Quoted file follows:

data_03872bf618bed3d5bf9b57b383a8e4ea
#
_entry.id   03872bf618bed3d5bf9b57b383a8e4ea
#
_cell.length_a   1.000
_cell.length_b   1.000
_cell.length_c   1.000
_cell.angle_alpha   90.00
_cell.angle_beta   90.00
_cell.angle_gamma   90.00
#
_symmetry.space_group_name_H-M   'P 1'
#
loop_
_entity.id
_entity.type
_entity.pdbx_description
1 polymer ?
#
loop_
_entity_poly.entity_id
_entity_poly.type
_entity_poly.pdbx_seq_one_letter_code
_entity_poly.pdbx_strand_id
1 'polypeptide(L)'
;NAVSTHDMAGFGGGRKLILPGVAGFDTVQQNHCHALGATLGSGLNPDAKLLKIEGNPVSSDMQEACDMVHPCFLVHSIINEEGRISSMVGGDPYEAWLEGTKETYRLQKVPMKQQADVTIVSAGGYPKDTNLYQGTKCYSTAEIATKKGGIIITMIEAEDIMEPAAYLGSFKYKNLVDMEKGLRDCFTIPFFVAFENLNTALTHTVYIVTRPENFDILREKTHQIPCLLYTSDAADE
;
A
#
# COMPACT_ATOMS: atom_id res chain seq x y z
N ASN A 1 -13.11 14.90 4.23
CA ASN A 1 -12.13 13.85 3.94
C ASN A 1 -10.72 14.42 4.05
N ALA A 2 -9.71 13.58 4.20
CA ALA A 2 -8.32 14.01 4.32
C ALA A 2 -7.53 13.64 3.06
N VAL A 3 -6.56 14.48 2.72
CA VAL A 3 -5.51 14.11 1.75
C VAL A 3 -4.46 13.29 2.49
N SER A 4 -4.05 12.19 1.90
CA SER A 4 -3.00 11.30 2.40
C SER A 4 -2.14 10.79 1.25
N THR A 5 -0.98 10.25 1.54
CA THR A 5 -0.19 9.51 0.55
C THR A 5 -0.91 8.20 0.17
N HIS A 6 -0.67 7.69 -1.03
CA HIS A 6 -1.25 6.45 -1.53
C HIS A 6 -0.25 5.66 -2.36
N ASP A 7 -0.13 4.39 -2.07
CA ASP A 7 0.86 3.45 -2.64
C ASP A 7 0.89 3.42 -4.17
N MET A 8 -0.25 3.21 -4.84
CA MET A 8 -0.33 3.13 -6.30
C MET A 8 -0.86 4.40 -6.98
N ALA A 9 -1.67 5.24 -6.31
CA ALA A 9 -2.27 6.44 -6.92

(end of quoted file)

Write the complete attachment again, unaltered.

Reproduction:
data_03872bf618bed3d5bf9b57b383a8e4ea
#
_entry.id   03872bf618bed3d5bf9b57b383a8e4ea
#
_cell.length_a   1.000
_cell.length_b   1.000
_cell.length_c   1.000
_cell.angle_alpha   90.00
_cell.angle_beta   90.00
_cell.angle_gamma   90.00
#
_symmetry.space_group_name_H-M   'P 1'
#
loop_
_entity.id
_entity.type
_entity.pdbx_description
1 polymer ?
#
loop_
_entity_poly.entity_id
_entity_poly.type
_entity_poly.pdbx_seq_one_letter_code
_entity_poly.pdbx_strand_id
1 'polypeptide(L)'
;NAVSTHDMAGFGGGRKLILPGVAGFDTVQQNHCHALGATLGSGLNPDAKLLKIEGNPVSSDMQEACDMVHPCFLVHSIINEEGRISSMVGGDPYEAWLEGTKETYRLQKVPMKQQADVTIVSAGGYPKDTNLYQGTKCYSTAEIATKKGGIIITMIEAEDIMEPAAYLGSFKYKNLVDMEKGLRDCFTIPFFVAFENLNTALTHTVYIVTRPENFDILREKTHQIPCLLYTSDAADE
;
A
#
# COMPACT_ATOMS: atom_id res chain seq x y z
N ASN A 1 -13.11 14.90 4.23
CA ASN A 1 -12.13 13.85 3.94
C ASN A 1 -10.72 14.42 4.05
N ALA A 2 -9.71 13.58 4.20
CA ALA A 2 -8.32 14.01 4.32
C ALA A 2 -7.53 13.64 3.06
N VAL A 3 -6.56 14.48 2.72
CA VAL A 3 -5.51 14.11 1.75
C VAL A 3 -4.46 13.29 2.49
N SER A 4 -4.05 12.19 1.90
CA SER A 4 -3.00 11.30 2.40
C SER A 4 -2.14 10.79 1.25
N THR A 5 -0.98 10.25 1.54
CA THR A 5 -0.19 9.51 0.55
C THR A 5 -0.91 8.20 0.17
N HIS A 6 -0.67 7.69 -1.03
CA HIS A 6 -1.25 6.45 -1.53
C HIS A 6 -0.25 5.66 -2.36
N ASP A 7 -0.13 4.39 -2.07
CA ASP A 7 0.86 3.45 -2.64
C ASP A 7 0.89 3.42 -4.17
N MET A 8 -0.25 3.21 -4.84
CA MET A 8 -0.33 3.13 -6.30
C MET A 8 -0.86 4.40 -6.98
N ALA A 9 -1.67 5.24 -6.31
CA ALA A 9 -2.27 6.44 -6.92